Please note: You are viewing an archived Bucknell University news story. It is possible that information found on this page has become outdated or inaccurate, and links and images contained within are not guaranteed to function correctly.
[X] Close this message.
By Kathryn Kopchik
LEWISBURG, Pa. — The Bucknell University Environmental Center (BUEC) will host two events Oct. 10 and Oct. 11, exploring energy management and the African-American experience in Milton.
The first is the green lunch bag seminar, "Bucknell Energy Management and High Performance Buildings," with Stephen Durfee, campus energy manager at Bucknell. The seminar will be held Wednesday, Oct. 10, from noon to 1 p.m. at the Environmental Center, located on Fraternity Road across from the Observatory. No registration is necessary.
Green Lunch Bag seminars provide an opportunity to share current research and projects related to the environment. Attendees are invited to bring lunches; beverages are provided by BUEC.
The second is the talk, "The African-American Experience in Milton," a presentation by Kate Hastings, on Thursday, Oct. 11, at 4 p.m. in the Smith Library of the Vaughan Literature Building at Bucknell.
Hastings, who is an associate professor of communications at Susquehanna University, will discuss her work on the African-American history of central Pennsylvania from 1772-1940, particularly as it was told in area newspapers.
Hastings' talk is held as part of the fall 2012 series of "Stories of the Susquehanna Valley," presented by the Place Studies Initiative (formerly the Nature and Human Communities Initiative) of the BUEC. Light refreshments will be served; no registration is necessary.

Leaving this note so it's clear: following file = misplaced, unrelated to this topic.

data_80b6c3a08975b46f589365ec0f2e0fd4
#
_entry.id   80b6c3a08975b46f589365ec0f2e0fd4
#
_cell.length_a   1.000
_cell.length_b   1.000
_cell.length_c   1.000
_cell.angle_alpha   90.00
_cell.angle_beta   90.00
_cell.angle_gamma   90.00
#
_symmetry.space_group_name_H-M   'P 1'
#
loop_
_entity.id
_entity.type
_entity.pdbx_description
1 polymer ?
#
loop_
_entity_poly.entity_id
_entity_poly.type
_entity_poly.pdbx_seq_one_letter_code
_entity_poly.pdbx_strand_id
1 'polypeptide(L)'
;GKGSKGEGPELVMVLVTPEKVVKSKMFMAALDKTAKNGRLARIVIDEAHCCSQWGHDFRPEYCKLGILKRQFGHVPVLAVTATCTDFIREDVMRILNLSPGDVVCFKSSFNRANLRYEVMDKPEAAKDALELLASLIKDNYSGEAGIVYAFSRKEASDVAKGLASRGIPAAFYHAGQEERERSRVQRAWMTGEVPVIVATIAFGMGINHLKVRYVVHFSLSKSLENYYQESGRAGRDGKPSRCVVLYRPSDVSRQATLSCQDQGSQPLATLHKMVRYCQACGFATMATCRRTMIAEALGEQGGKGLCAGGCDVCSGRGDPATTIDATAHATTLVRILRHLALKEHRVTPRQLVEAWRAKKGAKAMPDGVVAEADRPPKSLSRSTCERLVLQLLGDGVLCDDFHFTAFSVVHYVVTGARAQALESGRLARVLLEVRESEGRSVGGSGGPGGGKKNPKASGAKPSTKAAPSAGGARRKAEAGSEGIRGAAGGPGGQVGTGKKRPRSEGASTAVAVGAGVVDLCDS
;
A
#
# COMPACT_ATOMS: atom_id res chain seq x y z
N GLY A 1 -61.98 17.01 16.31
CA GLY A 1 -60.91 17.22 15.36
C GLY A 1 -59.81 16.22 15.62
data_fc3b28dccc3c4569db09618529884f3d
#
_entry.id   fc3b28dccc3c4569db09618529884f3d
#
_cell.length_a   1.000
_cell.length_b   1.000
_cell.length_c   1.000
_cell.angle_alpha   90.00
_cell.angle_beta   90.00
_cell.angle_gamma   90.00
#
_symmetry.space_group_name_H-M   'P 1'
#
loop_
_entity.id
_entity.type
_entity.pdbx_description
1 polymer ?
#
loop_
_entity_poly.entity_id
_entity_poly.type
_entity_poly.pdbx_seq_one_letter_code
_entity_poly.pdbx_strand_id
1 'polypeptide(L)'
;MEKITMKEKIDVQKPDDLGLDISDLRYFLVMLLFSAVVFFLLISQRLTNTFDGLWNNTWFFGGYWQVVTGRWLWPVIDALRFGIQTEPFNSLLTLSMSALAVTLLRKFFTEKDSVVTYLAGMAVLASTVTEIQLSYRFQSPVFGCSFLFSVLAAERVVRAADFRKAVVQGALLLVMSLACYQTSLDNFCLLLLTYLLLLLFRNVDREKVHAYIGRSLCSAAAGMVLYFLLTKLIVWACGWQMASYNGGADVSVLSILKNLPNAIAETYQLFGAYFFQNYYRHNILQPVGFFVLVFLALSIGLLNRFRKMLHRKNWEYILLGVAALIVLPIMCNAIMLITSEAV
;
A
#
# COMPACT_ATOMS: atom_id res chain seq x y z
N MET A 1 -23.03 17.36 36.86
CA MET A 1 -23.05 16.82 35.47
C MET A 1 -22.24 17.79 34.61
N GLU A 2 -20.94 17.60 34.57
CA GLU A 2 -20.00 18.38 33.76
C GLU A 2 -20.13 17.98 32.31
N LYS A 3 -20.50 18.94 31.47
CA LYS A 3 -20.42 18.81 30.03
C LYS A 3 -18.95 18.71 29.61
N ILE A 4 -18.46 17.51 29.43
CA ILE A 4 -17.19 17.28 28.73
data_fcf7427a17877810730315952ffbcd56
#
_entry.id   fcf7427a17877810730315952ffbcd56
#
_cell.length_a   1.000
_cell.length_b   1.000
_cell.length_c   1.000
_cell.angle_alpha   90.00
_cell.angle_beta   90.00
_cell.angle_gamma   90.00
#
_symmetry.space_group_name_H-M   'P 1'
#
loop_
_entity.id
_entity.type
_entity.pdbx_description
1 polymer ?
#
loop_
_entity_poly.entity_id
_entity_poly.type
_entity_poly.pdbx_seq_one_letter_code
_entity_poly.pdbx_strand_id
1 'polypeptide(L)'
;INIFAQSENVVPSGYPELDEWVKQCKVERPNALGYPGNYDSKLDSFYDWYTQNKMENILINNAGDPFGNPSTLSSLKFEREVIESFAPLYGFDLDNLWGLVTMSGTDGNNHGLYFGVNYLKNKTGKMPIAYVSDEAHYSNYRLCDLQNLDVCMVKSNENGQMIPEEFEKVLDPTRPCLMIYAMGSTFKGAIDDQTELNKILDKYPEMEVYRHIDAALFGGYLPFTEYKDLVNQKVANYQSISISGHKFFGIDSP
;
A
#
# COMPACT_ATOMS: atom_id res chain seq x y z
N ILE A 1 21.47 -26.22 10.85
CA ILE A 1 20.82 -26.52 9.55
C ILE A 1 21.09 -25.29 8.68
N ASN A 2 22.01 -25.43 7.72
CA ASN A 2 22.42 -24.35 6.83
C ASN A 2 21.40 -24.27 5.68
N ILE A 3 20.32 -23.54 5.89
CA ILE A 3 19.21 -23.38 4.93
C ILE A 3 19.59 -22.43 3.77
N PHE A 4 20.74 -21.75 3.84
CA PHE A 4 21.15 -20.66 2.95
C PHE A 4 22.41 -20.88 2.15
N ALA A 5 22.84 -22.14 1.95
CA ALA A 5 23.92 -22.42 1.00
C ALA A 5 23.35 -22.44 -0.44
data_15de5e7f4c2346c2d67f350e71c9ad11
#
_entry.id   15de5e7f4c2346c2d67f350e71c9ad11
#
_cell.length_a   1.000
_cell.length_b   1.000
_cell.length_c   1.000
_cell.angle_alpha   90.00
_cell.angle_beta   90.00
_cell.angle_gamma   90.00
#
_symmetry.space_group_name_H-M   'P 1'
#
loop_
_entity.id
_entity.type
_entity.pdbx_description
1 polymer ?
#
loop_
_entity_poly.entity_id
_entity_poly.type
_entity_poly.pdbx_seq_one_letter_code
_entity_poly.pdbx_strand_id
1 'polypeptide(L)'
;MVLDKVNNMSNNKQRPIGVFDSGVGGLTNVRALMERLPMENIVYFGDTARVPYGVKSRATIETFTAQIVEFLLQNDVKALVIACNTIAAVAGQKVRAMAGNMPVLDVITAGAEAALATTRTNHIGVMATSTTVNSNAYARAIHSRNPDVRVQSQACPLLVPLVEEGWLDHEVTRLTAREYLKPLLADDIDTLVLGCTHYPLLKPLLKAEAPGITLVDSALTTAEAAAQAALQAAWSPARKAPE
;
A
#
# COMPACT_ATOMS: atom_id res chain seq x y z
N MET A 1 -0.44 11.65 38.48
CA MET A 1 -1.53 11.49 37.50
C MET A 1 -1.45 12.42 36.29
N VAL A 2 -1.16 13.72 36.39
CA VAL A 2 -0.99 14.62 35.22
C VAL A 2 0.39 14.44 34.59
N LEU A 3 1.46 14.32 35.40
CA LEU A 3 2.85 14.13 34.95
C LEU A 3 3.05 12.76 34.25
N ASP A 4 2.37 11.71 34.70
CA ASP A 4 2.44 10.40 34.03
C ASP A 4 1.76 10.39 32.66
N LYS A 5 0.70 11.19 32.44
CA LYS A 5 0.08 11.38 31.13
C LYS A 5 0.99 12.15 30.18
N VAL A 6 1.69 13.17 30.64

"The series links to the book series of the same name," said Brandn Green, program coordinator. Scholars featured in the new Bucknell University Press series include David Minderhout, professor emerita of anthropology at Bloomsburg University, writing on Native Americans in the valley, and Janet MacGaffey, professor emeritus of anthropology at Bucknell, writing on the coal region.
Other volumes are expected to focus on river towns, the Moravians in the valley, the region's literary history, and its natural history.
For more information about Environmental Center programs and projects, visit http://www.bucknell.edu/x2250.xml, or contact firstname.lastname@example.org or 577-1490.
Contact: Division of Communications